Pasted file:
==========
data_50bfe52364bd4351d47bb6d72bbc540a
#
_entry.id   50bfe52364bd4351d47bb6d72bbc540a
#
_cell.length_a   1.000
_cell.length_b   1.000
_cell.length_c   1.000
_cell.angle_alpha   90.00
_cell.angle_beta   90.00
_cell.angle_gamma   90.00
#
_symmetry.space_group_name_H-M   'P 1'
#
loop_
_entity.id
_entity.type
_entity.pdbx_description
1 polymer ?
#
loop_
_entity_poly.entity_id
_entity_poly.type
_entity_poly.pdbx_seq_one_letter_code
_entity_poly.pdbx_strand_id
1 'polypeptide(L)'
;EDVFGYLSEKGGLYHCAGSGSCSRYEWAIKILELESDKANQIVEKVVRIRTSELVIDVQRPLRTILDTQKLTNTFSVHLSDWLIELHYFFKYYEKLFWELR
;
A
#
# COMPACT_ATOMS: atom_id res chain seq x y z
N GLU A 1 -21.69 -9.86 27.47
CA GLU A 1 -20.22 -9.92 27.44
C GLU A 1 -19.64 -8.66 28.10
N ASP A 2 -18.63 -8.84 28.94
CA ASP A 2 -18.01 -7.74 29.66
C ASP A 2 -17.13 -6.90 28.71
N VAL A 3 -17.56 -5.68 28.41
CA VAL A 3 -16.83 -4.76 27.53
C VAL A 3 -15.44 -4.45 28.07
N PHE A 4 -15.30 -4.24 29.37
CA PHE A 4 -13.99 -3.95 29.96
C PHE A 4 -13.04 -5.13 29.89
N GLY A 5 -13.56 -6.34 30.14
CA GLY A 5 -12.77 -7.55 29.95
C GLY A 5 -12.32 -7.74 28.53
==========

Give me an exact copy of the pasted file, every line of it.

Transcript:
data_50bfe52364bd4351d47bb6d72bbc540a
#
_entry.id   50bfe52364bd4351d47bb6d72bbc540a
#
_cell.length_a   1.000
_cell.length_b   1.000
_cell.length_c   1.000
_cell.angle_alpha   90.00
_cell.angle_beta   90.00
_cell.angle_gamma   90.00
#
_symmetry.space_group_name_H-M   'P 1'
#
loop_
_entity.id
_entity.type
_entity.pdbx_description
1 polymer ?
#
loop_
_entity_poly.entity_id
_entity_poly.type
_entity_poly.pdbx_seq_one_letter_code
_entity_poly.pdbx_strand_id
1 'polypeptide(L)'
;EDVFGYLSEKGGLYHCAGSGSCSRYEWAIKILELESDKANQIVEKVVRIRTSELVIDVQRPLRTILDTQKLTNTFSVHLSDWLIELHYFFKYYEKLFWELR
;
A
#
# COMPACT_ATOMS: atom_id res chain seq x y z
N GLU A 1 -21.69 -9.86 27.47
CA GLU A 1 -20.22 -9.92 27.44
C GLU A 1 -19.64 -8.66 28.10
N ASP A 2 -18.63 -8.84 28.94
CA ASP A 2 -18.01 -7.74 29.66
C ASP A 2 -17.13 -6.90 28.71
N VAL A 3 -17.56 -5.68 28.41
CA VAL A 3 -16.83 -4.76 27.53
C VAL A 3 -15.44 -4.45 28.07
N PHE A 4 -15.30 -4.24 29.37
CA PHE A 4 -13.99 -3.95 29.96
C PHE A 4 -13.04 -5.13 29.89
N GLY A 5 -13.56 -6.34 30.14
CA GLY A 5 -12.77 -7.55 29.95
C GLY A 5 -12.32 -7.74 28.53